Brother Kimball, in his kind and patient manner, invited Brother Womack to stand behind the chair on which Brother Kimball was seated. He then said, “Now, Brother Womack, lean forward and see if the stumps of your arms will reach the top of my head.” To Brother Womack’s joy, they touched Brother Kimball’s head, and the exclamation came forth, “I can reach you! I can reach you!”

“Of course you can reach me,” responded Brother Kimball. “And if you can reach me, you can reach any whom you bless. I will probably be the shortest person you will ever have seated before you.”

President Kimball reported to us that when the name of James Womack was presented to the stake conference, “the hands of the members shot heavenward in an enthusiastic vote of approval.”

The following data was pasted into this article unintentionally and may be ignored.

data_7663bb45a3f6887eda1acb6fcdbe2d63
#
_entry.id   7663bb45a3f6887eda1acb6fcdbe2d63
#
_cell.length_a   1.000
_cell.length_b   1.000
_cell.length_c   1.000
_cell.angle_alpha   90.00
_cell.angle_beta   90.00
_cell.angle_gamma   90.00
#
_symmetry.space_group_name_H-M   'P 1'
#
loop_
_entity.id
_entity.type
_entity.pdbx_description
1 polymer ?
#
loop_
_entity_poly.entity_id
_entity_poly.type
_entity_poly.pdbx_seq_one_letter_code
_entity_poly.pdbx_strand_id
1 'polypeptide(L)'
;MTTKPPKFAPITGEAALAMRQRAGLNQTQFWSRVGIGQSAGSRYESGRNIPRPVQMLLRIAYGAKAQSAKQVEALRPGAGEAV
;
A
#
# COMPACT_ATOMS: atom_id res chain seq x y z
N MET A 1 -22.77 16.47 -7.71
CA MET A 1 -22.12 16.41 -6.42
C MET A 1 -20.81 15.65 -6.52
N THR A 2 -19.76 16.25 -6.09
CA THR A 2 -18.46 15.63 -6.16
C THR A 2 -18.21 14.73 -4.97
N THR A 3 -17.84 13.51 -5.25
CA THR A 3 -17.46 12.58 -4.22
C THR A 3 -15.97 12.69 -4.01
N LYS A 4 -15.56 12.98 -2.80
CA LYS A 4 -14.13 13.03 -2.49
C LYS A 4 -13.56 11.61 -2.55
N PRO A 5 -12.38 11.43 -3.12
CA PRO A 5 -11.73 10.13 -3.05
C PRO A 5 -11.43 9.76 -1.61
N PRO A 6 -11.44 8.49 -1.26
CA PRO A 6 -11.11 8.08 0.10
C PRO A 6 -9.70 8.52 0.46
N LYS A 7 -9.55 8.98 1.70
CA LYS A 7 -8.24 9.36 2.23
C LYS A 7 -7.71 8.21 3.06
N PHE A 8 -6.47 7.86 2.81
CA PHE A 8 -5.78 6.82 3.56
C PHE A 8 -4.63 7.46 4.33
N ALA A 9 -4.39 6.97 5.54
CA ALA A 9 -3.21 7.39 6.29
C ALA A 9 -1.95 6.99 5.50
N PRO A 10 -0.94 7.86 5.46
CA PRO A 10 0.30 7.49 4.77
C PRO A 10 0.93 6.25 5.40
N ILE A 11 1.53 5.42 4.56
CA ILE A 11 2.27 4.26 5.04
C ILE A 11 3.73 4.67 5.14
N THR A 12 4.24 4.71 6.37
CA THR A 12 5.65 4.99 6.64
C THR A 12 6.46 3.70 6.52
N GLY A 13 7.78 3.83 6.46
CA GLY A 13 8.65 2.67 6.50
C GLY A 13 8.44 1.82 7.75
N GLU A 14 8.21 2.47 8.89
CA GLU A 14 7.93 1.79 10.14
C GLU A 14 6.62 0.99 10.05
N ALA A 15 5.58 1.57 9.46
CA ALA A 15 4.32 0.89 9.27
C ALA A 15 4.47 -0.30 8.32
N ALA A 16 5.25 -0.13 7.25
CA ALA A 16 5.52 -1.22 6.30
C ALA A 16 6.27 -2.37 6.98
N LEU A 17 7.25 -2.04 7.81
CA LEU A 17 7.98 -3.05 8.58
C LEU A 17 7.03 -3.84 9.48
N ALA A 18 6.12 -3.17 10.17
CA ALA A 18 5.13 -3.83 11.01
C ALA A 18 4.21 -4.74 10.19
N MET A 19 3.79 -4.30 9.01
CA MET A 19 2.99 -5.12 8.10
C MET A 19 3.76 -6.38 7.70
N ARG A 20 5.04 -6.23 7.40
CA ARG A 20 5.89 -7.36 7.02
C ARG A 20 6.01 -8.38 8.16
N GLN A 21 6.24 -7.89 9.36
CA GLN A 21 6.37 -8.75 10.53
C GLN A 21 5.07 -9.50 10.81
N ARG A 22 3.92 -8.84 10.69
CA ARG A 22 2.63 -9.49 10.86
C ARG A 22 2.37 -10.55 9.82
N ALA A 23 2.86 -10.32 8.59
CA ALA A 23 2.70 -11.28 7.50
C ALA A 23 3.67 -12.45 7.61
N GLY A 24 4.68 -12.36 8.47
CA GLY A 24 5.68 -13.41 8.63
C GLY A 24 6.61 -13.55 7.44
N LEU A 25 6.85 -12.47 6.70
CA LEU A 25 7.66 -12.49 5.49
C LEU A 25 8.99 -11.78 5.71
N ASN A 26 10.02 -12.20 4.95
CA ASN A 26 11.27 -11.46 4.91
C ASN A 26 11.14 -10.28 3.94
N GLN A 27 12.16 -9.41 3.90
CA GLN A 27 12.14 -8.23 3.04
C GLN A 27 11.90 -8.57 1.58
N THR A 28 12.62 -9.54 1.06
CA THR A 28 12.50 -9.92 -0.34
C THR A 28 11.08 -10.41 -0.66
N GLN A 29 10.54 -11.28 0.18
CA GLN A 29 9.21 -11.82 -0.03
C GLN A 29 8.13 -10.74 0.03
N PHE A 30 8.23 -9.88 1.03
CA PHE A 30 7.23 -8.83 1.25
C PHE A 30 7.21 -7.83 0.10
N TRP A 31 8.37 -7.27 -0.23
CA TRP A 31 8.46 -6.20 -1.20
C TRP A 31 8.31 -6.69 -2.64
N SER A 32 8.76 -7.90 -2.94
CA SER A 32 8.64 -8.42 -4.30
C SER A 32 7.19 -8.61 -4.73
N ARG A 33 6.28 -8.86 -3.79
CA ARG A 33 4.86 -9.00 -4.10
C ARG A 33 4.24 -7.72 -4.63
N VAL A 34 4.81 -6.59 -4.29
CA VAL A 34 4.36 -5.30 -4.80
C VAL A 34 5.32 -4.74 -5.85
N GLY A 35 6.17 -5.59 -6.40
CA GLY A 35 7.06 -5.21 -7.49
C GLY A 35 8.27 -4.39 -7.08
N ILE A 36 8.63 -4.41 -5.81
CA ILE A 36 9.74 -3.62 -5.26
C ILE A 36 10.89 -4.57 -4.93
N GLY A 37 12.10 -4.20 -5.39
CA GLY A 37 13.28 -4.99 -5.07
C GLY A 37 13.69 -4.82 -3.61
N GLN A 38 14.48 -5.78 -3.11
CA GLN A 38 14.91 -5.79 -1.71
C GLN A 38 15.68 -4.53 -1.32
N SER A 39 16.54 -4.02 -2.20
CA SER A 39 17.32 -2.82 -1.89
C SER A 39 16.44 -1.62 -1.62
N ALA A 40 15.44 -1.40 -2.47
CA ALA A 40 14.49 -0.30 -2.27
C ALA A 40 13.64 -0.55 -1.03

Remembered were the words of the Lord to the prophet Samuel at the time David was designated to be a future king of Israel: “Man looketh on the outward appearance, but the Lord looketh on the heart.”9

Brethren, whatever our calling, regardless of our fears or anxieties, let us pray and then go and do, remembering the words of the Master, even the Lord Jesus Christ, who promised, “I am with you alway, even unto the end of the world.”10

In the Epistle of James we are counseled, “Be ye doers of the word, and not hearers only, deceiving your own selves.”11

Let us, as a mighty body of priesthood, be doers of the word, and not hearers only. Let us pray; then let us go and do.

In the name of Jesus Christ, amen.